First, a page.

Infections can create pus pockets known as an abscess in your oral formula. You’re more likely to discharge pus in your mouth and even experience painful swelling on the gums if you’re ailing from gum disease. If left untreated, it can lead to other complications. A typical example is the root of a nearby tooth being at risk of infection from a neighboring infected tooth—loosening up and, eventually, loss.
Even worse, the infection can spread to surrounding bones and even the jaw. And once the tissues in these regions are damaged, the bacteria can quickly enter your bloodstream, causing other unanticipated bodily harm. That’s why it’s crucial you seek immediate medical attention from your dentist or periodontist. Severe medical conditions the bacteria may subject you to include;
- Cardiovascular Disease
- Respiratory illnesses like COPD (chronic obstructive pulmonary disease)
These conditions are more prevalent in individuals with periodontal disease. Generally, gum disease can potentially increase the risk factors associated with these illnesses. Bottom line, this isn’t a necessary indicator of gum disease to cause the conditions or the other way round.
What Is The Main Cause Of Gum Disease?
At a much lower point than the visible part of the gum, we see the attaching point of the gums and the tooth. The attachment forms a tiny space known as the sulcus.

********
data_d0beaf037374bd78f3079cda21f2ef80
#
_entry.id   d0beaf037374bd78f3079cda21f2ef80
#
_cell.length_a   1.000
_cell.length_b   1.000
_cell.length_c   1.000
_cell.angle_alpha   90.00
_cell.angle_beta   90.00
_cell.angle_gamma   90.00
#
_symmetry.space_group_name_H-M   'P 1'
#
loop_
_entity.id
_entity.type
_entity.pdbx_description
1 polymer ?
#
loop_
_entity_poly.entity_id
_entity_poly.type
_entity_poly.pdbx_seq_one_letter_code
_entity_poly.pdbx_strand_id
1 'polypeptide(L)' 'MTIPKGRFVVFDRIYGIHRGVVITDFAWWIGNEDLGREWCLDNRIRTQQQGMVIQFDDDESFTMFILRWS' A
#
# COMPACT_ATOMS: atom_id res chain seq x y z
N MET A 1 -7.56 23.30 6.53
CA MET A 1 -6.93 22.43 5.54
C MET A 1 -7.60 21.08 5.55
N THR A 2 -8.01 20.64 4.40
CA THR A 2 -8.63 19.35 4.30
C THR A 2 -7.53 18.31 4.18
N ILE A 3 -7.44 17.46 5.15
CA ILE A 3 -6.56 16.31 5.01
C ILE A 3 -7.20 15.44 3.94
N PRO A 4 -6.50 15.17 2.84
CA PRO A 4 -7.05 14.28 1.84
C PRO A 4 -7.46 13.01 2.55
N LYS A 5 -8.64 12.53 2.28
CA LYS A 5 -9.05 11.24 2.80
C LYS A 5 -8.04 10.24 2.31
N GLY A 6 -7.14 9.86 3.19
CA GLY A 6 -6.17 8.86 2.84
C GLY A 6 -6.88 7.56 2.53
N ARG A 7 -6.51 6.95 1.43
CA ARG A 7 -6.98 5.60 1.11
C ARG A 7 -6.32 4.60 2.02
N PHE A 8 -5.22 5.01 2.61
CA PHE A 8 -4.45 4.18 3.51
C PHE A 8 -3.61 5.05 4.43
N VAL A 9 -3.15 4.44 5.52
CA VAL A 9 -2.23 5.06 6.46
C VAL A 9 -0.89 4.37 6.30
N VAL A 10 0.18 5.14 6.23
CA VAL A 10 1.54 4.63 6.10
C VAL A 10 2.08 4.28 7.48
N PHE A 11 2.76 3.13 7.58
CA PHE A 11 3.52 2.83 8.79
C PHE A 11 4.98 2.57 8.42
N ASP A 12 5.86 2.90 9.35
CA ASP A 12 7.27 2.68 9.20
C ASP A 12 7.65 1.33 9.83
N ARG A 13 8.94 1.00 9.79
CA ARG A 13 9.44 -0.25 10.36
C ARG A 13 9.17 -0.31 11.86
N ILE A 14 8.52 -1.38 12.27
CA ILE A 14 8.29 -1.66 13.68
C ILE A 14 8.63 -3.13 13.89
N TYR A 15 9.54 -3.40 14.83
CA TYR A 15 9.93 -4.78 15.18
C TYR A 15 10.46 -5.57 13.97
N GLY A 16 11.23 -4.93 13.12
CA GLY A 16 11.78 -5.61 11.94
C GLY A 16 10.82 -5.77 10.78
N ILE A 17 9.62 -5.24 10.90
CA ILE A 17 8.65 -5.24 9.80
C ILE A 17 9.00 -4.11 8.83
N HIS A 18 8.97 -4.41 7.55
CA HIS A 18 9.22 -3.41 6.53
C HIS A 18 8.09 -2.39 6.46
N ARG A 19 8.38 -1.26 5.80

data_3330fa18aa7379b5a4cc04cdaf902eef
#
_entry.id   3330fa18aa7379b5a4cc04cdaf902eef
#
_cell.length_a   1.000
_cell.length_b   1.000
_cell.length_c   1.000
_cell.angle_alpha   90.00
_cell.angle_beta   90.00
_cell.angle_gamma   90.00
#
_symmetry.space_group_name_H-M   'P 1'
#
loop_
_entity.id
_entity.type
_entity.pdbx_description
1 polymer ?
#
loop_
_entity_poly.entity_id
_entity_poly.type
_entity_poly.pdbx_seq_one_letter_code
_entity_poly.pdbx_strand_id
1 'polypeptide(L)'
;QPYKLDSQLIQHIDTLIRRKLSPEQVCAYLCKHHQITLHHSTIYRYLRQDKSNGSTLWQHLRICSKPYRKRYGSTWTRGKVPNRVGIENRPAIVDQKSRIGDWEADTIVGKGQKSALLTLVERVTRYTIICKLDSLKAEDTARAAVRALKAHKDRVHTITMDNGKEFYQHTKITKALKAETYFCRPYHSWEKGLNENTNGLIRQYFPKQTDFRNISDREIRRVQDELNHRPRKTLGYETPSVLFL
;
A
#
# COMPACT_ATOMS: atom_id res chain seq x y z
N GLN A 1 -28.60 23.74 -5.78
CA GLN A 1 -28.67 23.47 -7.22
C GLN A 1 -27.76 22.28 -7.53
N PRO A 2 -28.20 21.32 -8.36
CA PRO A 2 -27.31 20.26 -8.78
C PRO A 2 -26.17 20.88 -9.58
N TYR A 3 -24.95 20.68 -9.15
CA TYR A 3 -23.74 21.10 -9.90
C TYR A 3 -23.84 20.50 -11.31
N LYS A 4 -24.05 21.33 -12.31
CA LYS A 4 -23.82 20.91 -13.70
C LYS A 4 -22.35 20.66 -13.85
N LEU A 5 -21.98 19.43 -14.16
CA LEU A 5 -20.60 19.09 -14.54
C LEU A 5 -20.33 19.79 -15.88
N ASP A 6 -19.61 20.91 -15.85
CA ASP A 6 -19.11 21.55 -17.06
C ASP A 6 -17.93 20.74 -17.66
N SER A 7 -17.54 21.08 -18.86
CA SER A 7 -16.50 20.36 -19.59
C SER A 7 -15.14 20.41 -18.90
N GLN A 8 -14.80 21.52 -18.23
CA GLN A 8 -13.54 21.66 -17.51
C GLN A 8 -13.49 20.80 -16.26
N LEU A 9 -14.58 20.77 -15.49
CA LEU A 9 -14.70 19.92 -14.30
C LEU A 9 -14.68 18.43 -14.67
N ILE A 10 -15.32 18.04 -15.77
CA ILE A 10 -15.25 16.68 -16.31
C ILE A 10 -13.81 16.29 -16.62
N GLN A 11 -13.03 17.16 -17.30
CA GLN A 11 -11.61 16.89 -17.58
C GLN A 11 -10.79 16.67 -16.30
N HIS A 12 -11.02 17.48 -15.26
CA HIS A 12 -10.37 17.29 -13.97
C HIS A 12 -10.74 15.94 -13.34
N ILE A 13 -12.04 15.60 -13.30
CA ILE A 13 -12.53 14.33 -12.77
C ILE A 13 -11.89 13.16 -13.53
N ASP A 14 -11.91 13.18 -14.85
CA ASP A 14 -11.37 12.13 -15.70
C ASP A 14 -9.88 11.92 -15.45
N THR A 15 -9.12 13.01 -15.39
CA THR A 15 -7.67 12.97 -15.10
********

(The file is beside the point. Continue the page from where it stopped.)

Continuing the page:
This space can trap food debris, and gradual buildup can cause gum disease. Aside from this, there are other causes of gum disease, and they are as follows.
- Poor Oral Health and Care
As pointed out previously, the food particles that get trapped in the sulcus need to be removed regularly to avoid preventing the gums from developing any infections. Brushing and flossing daily regularly after a meal daily should suffice.
Not only does brushing your teeth eliminate food debris build-up in the sulcus, but it also prevents plaque formation, which might spell doom to your teeth’s general health and appearance (discoloration).
You should brush your teeth for approximately 2 minutes after every meal. If that’s challenging to pull off, brush at least twice daily with high-fluoride toothpaste and floss at least once daily. Remember also to use mouthwash. You can also read If you want to know how to reverse gum disease naturally.